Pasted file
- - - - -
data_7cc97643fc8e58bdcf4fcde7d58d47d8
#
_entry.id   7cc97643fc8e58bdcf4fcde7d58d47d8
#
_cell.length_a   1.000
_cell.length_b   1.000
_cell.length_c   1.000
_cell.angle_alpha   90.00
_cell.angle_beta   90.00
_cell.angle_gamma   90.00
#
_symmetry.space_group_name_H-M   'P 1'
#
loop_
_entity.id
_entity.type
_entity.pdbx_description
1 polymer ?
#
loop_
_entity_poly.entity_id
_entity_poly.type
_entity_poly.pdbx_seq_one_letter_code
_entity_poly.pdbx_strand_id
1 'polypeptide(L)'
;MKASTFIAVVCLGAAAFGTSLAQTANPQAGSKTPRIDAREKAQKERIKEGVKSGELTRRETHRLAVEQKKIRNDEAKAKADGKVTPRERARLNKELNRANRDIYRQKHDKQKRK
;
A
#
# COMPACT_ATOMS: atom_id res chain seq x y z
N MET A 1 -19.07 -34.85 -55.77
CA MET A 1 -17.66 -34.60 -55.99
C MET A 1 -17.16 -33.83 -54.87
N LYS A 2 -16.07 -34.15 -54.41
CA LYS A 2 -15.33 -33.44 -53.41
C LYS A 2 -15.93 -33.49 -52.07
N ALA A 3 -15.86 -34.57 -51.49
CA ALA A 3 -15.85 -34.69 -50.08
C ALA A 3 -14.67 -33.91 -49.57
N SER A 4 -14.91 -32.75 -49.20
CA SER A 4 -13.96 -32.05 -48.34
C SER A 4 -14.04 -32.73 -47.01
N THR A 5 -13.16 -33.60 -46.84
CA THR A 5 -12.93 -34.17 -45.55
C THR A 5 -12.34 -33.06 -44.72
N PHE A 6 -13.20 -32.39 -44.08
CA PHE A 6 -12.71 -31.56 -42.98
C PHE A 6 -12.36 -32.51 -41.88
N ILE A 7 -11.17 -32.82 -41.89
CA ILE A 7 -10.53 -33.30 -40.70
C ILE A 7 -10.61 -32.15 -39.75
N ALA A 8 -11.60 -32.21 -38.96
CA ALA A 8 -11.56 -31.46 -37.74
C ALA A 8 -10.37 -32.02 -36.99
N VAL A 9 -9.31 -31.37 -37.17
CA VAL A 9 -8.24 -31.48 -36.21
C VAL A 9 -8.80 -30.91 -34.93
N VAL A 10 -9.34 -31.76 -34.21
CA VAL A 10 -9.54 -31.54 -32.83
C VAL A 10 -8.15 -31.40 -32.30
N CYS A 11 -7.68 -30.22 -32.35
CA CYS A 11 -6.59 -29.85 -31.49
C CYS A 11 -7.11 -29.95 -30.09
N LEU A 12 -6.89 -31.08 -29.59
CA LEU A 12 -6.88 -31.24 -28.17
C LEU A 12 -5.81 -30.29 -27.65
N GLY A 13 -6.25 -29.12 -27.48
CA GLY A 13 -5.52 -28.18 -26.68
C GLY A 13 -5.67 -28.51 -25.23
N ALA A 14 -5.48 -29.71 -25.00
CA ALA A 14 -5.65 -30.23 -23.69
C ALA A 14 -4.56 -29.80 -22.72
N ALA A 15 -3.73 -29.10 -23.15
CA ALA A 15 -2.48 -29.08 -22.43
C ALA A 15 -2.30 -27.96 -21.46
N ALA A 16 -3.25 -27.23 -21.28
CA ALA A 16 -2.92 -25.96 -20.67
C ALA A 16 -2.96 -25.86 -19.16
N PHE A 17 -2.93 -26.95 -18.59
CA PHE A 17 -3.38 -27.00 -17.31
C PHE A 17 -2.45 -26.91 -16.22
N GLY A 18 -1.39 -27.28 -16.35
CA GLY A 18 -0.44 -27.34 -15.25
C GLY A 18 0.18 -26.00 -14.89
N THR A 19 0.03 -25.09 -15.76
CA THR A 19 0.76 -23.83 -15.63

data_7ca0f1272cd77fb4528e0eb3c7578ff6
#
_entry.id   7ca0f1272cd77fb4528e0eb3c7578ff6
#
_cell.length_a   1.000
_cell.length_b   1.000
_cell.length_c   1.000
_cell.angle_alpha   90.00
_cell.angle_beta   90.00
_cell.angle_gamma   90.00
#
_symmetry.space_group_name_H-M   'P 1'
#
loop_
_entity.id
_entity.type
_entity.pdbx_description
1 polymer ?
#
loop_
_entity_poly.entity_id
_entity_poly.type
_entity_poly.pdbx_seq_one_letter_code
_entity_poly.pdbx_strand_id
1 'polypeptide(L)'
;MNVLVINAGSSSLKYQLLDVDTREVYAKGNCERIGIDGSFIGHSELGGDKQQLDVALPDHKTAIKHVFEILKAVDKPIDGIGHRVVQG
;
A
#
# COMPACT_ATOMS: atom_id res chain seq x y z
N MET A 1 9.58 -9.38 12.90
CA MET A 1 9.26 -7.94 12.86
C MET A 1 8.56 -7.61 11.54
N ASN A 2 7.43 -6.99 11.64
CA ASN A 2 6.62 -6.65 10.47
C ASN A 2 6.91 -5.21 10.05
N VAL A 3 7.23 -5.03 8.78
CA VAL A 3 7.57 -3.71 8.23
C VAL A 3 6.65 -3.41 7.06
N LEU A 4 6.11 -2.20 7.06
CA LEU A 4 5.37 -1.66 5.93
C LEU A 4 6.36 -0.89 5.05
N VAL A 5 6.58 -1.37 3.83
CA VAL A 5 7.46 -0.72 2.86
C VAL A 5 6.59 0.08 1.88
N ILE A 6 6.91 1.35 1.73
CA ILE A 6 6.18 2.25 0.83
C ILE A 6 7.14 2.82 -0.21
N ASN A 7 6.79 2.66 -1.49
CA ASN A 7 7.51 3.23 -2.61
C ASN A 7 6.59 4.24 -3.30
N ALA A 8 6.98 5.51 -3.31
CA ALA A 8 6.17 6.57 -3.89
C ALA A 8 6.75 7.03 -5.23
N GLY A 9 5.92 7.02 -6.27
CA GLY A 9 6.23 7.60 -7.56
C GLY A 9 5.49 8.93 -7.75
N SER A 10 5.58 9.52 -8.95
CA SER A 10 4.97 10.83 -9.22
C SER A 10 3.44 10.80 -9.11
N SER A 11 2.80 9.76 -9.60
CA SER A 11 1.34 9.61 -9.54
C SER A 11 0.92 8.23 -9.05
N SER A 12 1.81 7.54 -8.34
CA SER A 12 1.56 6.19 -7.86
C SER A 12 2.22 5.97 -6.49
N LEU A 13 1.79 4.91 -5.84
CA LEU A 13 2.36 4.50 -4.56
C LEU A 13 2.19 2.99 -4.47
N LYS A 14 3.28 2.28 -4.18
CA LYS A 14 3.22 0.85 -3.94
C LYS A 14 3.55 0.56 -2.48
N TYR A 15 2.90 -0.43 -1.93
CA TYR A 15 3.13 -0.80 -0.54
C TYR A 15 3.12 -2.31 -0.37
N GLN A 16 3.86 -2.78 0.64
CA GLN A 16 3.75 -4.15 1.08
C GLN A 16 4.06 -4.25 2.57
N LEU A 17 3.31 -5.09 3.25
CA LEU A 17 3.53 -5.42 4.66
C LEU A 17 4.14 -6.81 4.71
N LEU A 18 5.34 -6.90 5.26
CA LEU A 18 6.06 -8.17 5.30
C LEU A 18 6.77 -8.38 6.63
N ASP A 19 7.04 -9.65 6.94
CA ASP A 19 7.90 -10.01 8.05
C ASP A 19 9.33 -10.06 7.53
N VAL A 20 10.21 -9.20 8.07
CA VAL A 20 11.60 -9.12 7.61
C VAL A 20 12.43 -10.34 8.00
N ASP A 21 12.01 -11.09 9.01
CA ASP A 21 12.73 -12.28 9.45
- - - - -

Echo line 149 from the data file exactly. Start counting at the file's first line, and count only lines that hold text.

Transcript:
C SER A 11 0.92 8.23 -9.05